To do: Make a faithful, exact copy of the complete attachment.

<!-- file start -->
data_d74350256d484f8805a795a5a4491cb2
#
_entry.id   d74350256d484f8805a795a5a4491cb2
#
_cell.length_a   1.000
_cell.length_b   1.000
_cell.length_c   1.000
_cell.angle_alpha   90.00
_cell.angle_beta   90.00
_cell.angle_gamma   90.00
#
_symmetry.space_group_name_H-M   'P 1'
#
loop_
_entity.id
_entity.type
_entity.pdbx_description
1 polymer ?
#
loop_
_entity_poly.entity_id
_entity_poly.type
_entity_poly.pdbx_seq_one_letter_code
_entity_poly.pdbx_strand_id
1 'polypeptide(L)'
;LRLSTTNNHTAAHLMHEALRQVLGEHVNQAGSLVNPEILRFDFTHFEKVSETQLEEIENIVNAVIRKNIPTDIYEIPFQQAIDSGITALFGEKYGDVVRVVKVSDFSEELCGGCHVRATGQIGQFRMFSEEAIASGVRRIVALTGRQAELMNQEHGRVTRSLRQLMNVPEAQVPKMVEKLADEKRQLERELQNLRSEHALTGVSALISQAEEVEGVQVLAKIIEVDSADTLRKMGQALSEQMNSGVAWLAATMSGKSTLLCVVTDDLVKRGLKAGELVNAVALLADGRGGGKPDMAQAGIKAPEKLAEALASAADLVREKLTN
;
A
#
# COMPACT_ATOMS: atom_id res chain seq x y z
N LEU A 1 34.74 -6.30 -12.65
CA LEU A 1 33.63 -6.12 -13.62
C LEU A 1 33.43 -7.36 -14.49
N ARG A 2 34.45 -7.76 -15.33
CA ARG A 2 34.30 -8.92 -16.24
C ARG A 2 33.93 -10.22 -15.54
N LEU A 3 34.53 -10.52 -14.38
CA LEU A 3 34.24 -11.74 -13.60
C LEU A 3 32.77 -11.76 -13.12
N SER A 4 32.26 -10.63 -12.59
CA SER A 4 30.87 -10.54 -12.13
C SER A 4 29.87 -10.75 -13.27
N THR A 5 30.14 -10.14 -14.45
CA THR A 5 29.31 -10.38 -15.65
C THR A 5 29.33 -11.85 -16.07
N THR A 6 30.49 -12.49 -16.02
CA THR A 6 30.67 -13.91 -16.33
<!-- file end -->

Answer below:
data_d74350256d484f8805a795a5a4491cb2
#
_entry.id   d74350256d484f8805a795a5a4491cb2
#
_cell.length_a   1.000
_cell.length_b   1.000
_cell.length_c   1.000
_cell.angle_alpha   90.00
_cell.angle_beta   90.00
_cell.angle_gamma   90.00
#
_symmetry.space_group_name_H-M   'P 1'
#
loop_
_entity.id
_entity.type
_entity.pdbx_description
1 polymer ?
#
loop_
_entity_poly.entity_id
_entity_poly.type
_entity_poly.pdbx_seq_one_letter_code
_entity_poly.pdbx_strand_id
1 'polypeptide(L)'
;LRLSTTNNHTAAHLMHEALRQVLGEHVNQAGSLVNPEILRFDFTHFEKVSETQLEEIENIVNAVIRKNIPTDIYEIPFQQAIDSGITALFGEKYGDVVRVVKVSDFSEELCGGCHVRATGQIGQFRMFSEEAIASGVRRIVALTGRQAELMNQEHGRVTRSLRQLMNVPEAQVPKMVEKLADEKRQLERELQNLRSEHALTGVSALISQAEEVEGVQVLAKIIEVDSADTLRKMGQALSEQMNSGVAWLAATMSGKSTLLCVVTDDLVKRGLKAGELVNAVALLADGRGGGKPDMAQAGIKAPEKLAEALASAADLVREKLTN
;
A
#
# COMPACT_ATOMS: atom_id res chain seq x y z
N LEU A 1 34.74 -6.30 -12.65
CA LEU A 1 33.63 -6.12 -13.62
C LEU A 1 33.43 -7.36 -14.49
N ARG A 2 34.45 -7.76 -15.33
CA ARG A 2 34.30 -8.92 -16.24
C ARG A 2 33.93 -10.22 -15.54
N LEU A 3 34.53 -10.52 -14.38
CA LEU A 3 34.24 -11.74 -13.60
C LEU A 3 32.77 -11.76 -13.12
N SER A 4 32.26 -10.63 -12.59
CA SER A 4 30.87 -10.54 -12.13
C SER A 4 29.87 -10.75 -13.27
N THR A 5 30.14 -10.14 -14.45
CA THR A 5 29.31 -10.38 -15.65
C THR A 5 29.33 -11.85 -16.07
N THR A 6 30.49 -12.49 -16.02
CA THR A 6 30.67 -13.91 -16.33